the 1980s and 1990s changed the face of Glendale and created tensions
among older residents.
Glendale, with a population expected to surpass 200,000 with the 2000
census, should continue to be popular for immigrants, especially those of
Armenian heritage. But Sally Iskenderian, executive director of Armenia
Fund, said it won't be as high as earlier periods in which the Armenia
earthquake and Iranian Revolution brought people to this country.
People will leave such countries as Iran, Armenia, Iraq, Lebanon and
Syria, with instability in the Middle East being a key factor on how many
leave, she said.
"There will probably be an increase just because of the central
location. There are Armenian schools, churches and stores, and an older
couple that can't drive can just walk to where they need to go,"
Glendale has a projected population cap of 225,000, which limits its
ability to grow.
Monitoring housing in south Glendale will be keeping code enforcement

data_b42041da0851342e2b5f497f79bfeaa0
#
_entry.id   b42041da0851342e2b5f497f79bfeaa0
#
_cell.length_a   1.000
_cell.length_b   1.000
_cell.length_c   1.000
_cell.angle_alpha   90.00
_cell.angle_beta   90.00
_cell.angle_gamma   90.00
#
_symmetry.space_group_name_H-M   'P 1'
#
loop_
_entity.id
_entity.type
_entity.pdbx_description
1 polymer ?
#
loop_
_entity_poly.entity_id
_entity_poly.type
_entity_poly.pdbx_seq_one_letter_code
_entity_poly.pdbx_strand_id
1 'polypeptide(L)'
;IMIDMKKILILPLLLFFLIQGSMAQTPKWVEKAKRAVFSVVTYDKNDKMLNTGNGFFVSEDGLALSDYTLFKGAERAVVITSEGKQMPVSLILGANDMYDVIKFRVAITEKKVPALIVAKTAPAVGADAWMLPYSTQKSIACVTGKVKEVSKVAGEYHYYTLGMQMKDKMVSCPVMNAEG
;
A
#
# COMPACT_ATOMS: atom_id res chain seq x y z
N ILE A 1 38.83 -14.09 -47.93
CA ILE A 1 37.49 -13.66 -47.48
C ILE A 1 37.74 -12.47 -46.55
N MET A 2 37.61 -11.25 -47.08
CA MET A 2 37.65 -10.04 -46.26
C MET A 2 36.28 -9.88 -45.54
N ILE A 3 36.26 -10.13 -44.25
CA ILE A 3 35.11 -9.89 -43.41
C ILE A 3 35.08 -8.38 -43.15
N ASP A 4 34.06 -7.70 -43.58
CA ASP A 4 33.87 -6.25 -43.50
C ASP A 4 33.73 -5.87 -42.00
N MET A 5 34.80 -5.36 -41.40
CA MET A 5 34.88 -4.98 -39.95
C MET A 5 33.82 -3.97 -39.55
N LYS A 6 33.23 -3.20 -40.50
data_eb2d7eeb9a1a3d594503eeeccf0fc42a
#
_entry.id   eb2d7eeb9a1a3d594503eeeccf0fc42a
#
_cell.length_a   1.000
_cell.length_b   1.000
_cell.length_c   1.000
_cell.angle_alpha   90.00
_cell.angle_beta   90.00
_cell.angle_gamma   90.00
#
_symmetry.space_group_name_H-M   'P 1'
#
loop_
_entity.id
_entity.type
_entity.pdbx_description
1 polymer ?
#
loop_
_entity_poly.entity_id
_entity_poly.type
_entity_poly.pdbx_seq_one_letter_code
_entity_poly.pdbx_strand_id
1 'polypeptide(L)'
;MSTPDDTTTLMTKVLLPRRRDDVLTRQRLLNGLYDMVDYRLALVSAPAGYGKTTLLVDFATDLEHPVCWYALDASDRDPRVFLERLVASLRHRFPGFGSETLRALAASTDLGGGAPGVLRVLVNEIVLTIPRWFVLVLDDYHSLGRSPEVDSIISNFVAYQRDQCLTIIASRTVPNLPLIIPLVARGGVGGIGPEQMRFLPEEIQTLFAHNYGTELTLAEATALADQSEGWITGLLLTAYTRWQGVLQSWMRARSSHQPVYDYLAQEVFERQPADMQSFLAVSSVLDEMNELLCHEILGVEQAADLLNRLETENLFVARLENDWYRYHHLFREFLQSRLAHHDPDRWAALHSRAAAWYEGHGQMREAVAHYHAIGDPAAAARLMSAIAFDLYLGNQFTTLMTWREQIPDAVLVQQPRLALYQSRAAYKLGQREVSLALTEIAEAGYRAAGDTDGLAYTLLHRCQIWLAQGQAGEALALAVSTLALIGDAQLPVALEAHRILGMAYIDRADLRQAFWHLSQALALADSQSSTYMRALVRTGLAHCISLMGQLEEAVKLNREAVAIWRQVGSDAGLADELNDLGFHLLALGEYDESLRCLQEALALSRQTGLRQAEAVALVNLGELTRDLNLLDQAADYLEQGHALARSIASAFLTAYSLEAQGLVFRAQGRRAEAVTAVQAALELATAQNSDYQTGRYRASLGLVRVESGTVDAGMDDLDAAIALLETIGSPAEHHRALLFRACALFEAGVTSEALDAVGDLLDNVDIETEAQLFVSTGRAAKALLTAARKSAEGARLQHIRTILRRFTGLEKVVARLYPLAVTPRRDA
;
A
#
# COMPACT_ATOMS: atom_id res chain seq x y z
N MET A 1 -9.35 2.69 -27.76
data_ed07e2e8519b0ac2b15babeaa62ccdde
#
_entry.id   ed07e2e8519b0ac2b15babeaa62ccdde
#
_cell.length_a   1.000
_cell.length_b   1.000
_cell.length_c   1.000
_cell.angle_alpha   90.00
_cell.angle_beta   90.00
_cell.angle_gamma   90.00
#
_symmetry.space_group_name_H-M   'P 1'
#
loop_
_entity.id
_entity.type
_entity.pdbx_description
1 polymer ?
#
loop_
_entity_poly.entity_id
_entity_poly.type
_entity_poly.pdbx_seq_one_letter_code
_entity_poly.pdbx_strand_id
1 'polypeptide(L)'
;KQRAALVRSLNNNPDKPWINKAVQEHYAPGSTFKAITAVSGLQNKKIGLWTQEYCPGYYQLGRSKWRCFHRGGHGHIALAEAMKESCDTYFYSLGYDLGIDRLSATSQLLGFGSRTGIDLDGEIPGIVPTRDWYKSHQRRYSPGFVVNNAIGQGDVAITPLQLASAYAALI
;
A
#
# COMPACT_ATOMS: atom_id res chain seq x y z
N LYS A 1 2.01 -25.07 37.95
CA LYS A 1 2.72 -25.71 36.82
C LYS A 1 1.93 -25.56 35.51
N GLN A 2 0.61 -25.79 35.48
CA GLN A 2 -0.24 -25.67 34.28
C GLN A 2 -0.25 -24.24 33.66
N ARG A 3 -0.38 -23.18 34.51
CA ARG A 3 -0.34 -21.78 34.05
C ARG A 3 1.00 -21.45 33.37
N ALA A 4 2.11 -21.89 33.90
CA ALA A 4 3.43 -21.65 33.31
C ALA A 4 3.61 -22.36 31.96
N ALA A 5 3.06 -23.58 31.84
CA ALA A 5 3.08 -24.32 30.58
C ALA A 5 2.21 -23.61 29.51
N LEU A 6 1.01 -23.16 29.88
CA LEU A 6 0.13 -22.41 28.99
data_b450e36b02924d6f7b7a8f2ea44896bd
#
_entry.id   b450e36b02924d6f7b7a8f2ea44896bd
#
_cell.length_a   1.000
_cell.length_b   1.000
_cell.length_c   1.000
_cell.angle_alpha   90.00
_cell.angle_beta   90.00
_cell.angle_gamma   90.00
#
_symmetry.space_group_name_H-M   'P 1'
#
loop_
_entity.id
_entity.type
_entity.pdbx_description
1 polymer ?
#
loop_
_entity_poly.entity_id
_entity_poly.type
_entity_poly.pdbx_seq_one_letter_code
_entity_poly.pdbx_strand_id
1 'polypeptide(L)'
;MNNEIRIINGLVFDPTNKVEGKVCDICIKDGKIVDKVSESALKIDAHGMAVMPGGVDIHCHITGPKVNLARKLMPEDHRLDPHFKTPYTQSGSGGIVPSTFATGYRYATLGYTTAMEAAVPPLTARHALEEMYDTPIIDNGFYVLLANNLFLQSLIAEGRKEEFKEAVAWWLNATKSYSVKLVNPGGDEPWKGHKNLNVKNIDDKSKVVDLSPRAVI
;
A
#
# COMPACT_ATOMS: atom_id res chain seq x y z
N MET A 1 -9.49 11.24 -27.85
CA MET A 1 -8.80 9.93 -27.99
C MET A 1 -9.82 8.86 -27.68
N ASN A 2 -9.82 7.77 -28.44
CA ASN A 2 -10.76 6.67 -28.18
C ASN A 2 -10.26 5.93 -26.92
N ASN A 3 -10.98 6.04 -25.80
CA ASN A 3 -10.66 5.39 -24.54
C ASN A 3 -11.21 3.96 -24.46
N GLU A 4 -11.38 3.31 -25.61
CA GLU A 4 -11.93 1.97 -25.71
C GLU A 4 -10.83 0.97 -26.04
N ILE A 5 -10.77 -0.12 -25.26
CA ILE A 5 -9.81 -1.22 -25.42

officers busy in the decade. The city's housing is aging and apartments
are starting to show their age as well.
"I think we are concerned about the aging housing stock throughout
the city," said Sam Engel, the city's Neighborhood Services
Administrator. "I think that will be the No. 1 housing issue in the first
decade and into the second decade. There was so much new stuff built in
the 1980s and early 1990s. It was built to minimum code standards and is
deteriorating a lot faster than ones built 30, 40 and 50 years ago."
It may become too expensive for owners to maintain the properties and
mnay require them to demolished, Engel said.
Growth will continue to be a dominant issue in the coming decade.
Plans for the Oakmont View V development that calls for 572 homes on
238 acres in the Verdugo Mountains has already generated plenty of public
interest even before its get a formal consideration by the city. The
Glendale City Council will consider the subdivision plans sometime over
Other development plans will also likely crop up over the decade,
putting residents against developers.